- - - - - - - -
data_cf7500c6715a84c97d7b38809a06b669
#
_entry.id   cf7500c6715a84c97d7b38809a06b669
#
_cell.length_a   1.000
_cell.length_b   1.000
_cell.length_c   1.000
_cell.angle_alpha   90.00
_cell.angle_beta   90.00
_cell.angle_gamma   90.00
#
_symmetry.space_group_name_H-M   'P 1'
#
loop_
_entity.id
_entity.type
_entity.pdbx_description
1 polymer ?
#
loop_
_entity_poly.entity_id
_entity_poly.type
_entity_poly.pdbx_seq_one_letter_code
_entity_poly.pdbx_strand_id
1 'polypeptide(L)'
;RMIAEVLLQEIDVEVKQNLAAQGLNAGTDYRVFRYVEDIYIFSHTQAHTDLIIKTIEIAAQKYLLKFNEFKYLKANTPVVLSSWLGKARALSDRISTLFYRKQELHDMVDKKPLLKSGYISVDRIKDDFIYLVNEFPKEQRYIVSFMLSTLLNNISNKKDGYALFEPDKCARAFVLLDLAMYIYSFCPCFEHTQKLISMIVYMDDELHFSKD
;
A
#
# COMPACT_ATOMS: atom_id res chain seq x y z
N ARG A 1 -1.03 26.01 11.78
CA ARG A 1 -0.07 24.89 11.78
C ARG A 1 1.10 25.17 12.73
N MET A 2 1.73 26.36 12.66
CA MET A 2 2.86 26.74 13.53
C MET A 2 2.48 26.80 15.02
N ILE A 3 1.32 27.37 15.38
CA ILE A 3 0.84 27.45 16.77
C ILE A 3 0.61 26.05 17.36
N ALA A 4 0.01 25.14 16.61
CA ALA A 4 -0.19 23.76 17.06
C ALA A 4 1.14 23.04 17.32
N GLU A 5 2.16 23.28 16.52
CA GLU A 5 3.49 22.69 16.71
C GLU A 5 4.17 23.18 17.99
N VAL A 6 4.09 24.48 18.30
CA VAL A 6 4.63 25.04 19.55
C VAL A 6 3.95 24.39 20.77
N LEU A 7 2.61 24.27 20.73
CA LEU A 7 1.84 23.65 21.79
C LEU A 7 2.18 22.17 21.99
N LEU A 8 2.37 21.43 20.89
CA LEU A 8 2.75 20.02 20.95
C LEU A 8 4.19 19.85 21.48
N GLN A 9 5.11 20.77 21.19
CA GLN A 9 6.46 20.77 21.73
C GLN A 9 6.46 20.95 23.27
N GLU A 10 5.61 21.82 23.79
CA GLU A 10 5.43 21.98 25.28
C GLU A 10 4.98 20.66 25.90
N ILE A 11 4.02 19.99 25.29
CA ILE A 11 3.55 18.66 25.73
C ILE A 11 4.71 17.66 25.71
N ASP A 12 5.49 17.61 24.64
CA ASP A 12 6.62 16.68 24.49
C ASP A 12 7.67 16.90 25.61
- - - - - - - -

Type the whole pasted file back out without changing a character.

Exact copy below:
data_cf7500c6715a84c97d7b38809a06b669
#
_entry.id   cf7500c6715a84c97d7b38809a06b669
#
_cell.length_a   1.000
_cell.length_b   1.000
_cell.length_c   1.000
_cell.angle_alpha   90.00
_cell.angle_beta   90.00
_cell.angle_gamma   90.00
#
_symmetry.space_group_name_H-M   'P 1'
#
loop_
_entity.id
_entity.type
_entity.pdbx_description
1 polymer ?
#
loop_
_entity_poly.entity_id
_entity_poly.type
_entity_poly.pdbx_seq_one_letter_code
_entity_poly.pdbx_strand_id
1 'polypeptide(L)'
;RMIAEVLLQEIDVEVKQNLAAQGLNAGTDYRVFRYVEDIYIFSHTQAHTDLIIKTIEIAAQKYLLKFNEFKYLKANTPVVLSSWLGKARALSDRISTLFYRKQELHDMVDKKPLLKSGYISVDRIKDDFIYLVNEFPKEQRYIVSFMLSTLLNNISNKKDGYALFEPDKCARAFVLLDLAMYIYSFCPCFEHTQKLISMIVYMDDELHFSKD
;
A
#
# COMPACT_ATOMS: atom_id res chain seq x y z
N ARG A 1 -1.03 26.01 11.78
CA ARG A 1 -0.07 24.89 11.78
C ARG A 1 1.10 25.17 12.73
N MET A 2 1.73 26.36 12.66
CA MET A 2 2.86 26.74 13.53
C MET A 2 2.48 26.80 15.02
N ILE A 3 1.32 27.37 15.38
CA ILE A 3 0.84 27.45 16.77
C ILE A 3 0.61 26.05 17.36
N ALA A 4 0.01 25.14 16.61
CA ALA A 4 -0.19 23.76 17.06
C ALA A 4 1.14 23.04 17.32
N GLU A 5 2.16 23.28 16.52
CA GLU A 5 3.49 22.69 16.71
C GLU A 5 4.17 23.18 17.99
N VAL A 6 4.09 24.48 18.30
CA VAL A 6 4.63 25.04 19.55
C VAL A 6 3.95 24.39 20.77
N LEU A 7 2.61 24.27 20.73
CA LEU A 7 1.84 23.65 21.79
C LEU A 7 2.18 22.17 21.99
N LEU A 8 2.37 21.43 20.89
CA LEU A 8 2.75 20.02 20.95
C LEU A 8 4.19 19.85 21.48
N GLN A 9 5.11 20.77 21.19
CA GLN A 9 6.46 20.77 21.73
C GLN A 9 6.46 20.95 23.27
N GLU A 10 5.61 21.82 23.79
CA GLU A 10 5.43 21.98 25.28
C GLU A 10 4.98 20.66 25.90
N ILE A 11 4.02 19.99 25.29
CA ILE A 11 3.55 18.66 25.73
C ILE A 11 4.71 17.66 25.71
N ASP A 12 5.49 17.61 24.64
CA ASP A 12 6.62 16.68 24.49
C ASP A 12 7.67 16.90 25.61